WASHINGTON - The Supreme Court sent a message to the White House yesterday, saying clearly that the Bush administration no longer controls the fate of the nearly 300 detainees held at the U.S. naval base at Guantanamo Bay, Cuba.
In a 5-4 decision, the court essentially gave the nation's federal courts authority over the detainees, holding that the inmates can have judges review the government's rationale for keeping them locked up without charges.
"The laws and Constitution are designed to survive, and remain in force, in extraordinary times," Justice Anthony M. Kennedy wrote in the majority opinion.
For most of the detainees in the U.S.-led war on terrorism, it will be the first time that an independent body has looked into the circumstances of their detention. Lawyers for the prisoners believe that many of them will be quickly freed and returned to their native countries or other places.
"A lot of these cases are just going to be gone," said Michael Ratner, president of the Center for Constitutional Rights, a public interest law firm that represented 37 detainees before the Supreme Court.
The opinion's transfer of power to civilian courts angered the justices who dissented from the opinion, as well as outside critics.
In his dissent, Justice Antonin Scalia suggested that the decision "will almost certainly cause more Americans to be killed."
President Bush, in Italy, said that he did not agree with the decision but that the government would abide by it while studying legislative options.
"The court has conferred upon civilian judges the right to make military decisions," said Sen. Lindsey Graham, a South Carolina Republican. "These judges have virtually no training in military matters. Yet civilian judges, in some of the most liberal district courts in the country, will have an opportunity to determine who is a threat to the United States."
In a sense, the Supreme Court told the Bush administration that its time had run out. For more than four years, government lawyers have struggled to satisfy the court that some sort of process was in place at Guantanamo to separate detainees who pose a threat to the United States from those who might have been innocently caught up in the dragnet cast after the Sept. 11 attacks.
Yesterday marked the third time the justices have rejected those efforts as insufficient. And this time, it was clear from the tenor of the decision that the justices' patience had been exhausted.
"Some of these petitioners have been in custody for six years with no definitive judicial determination as to the legality of their detention," Kennedy wrote.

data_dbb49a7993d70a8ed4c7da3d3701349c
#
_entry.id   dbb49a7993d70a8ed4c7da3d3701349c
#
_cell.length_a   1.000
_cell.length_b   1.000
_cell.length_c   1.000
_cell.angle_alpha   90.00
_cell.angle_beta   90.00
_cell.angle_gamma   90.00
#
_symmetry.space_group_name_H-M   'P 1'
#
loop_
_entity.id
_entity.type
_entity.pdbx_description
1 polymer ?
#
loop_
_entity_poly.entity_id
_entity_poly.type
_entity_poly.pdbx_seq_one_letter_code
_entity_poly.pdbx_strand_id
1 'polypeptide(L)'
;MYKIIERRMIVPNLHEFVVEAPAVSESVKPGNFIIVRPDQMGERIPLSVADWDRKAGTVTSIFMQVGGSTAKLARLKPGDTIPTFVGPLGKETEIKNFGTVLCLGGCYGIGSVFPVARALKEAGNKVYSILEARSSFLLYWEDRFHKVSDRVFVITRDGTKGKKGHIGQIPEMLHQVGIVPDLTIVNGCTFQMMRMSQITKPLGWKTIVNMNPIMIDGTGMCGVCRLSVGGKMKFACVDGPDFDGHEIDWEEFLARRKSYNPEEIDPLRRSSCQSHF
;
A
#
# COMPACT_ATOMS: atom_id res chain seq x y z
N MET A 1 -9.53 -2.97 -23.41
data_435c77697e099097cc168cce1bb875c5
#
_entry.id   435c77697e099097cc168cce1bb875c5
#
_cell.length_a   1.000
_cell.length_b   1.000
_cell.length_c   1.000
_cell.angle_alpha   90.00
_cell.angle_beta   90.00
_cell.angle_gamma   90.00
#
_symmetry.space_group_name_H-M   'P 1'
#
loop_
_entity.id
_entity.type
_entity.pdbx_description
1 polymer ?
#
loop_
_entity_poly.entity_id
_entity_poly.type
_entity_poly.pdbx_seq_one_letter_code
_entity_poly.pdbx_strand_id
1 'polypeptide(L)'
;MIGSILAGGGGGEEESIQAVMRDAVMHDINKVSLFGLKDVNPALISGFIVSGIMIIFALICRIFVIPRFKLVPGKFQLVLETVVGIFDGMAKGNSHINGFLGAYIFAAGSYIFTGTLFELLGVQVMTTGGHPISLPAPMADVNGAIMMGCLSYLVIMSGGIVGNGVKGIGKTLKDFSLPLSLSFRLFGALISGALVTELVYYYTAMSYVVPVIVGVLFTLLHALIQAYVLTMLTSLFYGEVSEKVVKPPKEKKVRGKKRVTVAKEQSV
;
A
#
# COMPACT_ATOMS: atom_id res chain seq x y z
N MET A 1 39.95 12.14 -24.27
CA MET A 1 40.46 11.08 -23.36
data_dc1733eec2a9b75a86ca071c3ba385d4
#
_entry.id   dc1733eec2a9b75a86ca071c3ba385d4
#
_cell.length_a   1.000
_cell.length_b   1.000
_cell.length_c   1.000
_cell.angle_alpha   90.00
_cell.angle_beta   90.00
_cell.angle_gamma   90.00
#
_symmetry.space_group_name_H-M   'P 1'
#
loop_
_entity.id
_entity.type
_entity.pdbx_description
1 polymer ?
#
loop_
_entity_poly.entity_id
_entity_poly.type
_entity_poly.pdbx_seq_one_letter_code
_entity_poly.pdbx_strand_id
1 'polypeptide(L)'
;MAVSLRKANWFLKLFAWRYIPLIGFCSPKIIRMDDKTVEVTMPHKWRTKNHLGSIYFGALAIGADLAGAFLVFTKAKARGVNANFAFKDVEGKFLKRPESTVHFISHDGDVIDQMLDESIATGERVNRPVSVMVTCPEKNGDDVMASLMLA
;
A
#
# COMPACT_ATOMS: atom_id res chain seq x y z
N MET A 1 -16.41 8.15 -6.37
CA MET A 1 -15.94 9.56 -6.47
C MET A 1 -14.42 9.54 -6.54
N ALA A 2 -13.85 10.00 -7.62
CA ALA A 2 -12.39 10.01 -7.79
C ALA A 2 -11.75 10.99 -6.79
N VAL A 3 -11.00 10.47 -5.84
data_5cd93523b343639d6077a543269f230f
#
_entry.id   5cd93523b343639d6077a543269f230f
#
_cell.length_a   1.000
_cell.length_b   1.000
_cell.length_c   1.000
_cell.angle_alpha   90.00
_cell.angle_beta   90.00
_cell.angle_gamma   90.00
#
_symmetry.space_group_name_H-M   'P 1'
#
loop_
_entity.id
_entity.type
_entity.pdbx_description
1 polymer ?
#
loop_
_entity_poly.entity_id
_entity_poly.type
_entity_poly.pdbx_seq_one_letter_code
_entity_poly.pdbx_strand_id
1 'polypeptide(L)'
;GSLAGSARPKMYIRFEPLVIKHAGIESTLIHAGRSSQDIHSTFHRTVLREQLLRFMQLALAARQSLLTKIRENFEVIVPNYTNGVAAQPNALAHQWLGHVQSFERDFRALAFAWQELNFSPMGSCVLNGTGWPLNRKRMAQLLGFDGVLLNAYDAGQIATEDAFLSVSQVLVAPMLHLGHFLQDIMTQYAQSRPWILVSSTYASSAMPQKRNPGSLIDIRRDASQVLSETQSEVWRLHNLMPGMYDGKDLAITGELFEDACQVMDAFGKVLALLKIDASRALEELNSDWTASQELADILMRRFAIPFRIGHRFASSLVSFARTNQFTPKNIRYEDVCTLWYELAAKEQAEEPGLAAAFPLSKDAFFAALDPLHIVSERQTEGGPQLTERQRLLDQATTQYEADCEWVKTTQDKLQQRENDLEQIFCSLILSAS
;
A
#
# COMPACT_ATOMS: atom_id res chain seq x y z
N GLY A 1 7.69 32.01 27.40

The bulk of the detainees remaining at Guantanamo - about 260 - will have their cases heard individually by federal judges in Washington in what is known as a habeas corpus proceeding. In these cases, the U.S. government will have the burden of showing why a prisoner should continue to be held without charges.
"We think it's unlikely in most of the cases the government will be able to do that," Ratner said.
Compounding the problem will be that any evidence obtained through torture or coercion at Guantanamo is likely to be inadmissible in federal court. The detainees will have the opportunity to offer exculpatory evidence.
The judge can order that the detainee continue in detention without a charge, that the government charge the detainee or release him, or that he be released and transferred to another country. The judge will have the authority to block a transfer of a detainee by the Pentagon on the grounds that the prisoner might be re-incarcerated or tortured if shipped home, and perhaps order transfer to a different country.
An attorney for Majid Khan, a Pakistani national who graduated in 1999 from Owings Mills High School, said the decision could mean that the U.S. District Court for the District of Columbia will hear Khan's challenge to his detention this summer.
The high court decision does not affect the small group of detainees now facing trials before military tribunals at Guantanamo.
At its heart, the 70-page ruling says that the detainees have the same rights as anyone else in custody in the United States to contest detention before a judge. Kennedy wrote that the system the Bush administration has put in place to classify detainees as enemy combatants and review those decisions is not an adequate substitute. The administration had argued initially that the detainees have no rights under U.S. law. But it also contended that its classification and review process was sufficient.
Chief Justice John G. Roberts Jr., writing in a dissent, criticized the majority for striking down what he called "the most generous set of procedural protections ever afforded aliens detained by this country as enemy combatants."
Justices Samuel A. Alito Jr. and Clarence Thomas also dissented.
Justices Stephen G. Breyer, Ruth Bader Ginsburg, David H. Souter and John Paul Stevens - the court's more liberal members - joined Kennedy in the majority.
Souter wrote a separate opinion in which he emphasized the length of the detentions. "A second fact insufficiently appreciated by the dissents is the length of the disputed imprisonments; some of the prisoners represented here today having been locked up for six years," Souter wrote. "Hence the hollow ring when the dissenters suggest that the court is somehow precipitating the judiciary into reviewing claims that the military ... could handle within some reasonable period of time."
Most of the habeas corpus actions have been filed in federal court in Washington, and the chief judge, Royce C. Lamberth, said he would begin making preparations for the judges to hear the politically sensitive cases.
John Oliphant writes for the Chicago Tribune. The Associated Press contributed to this article.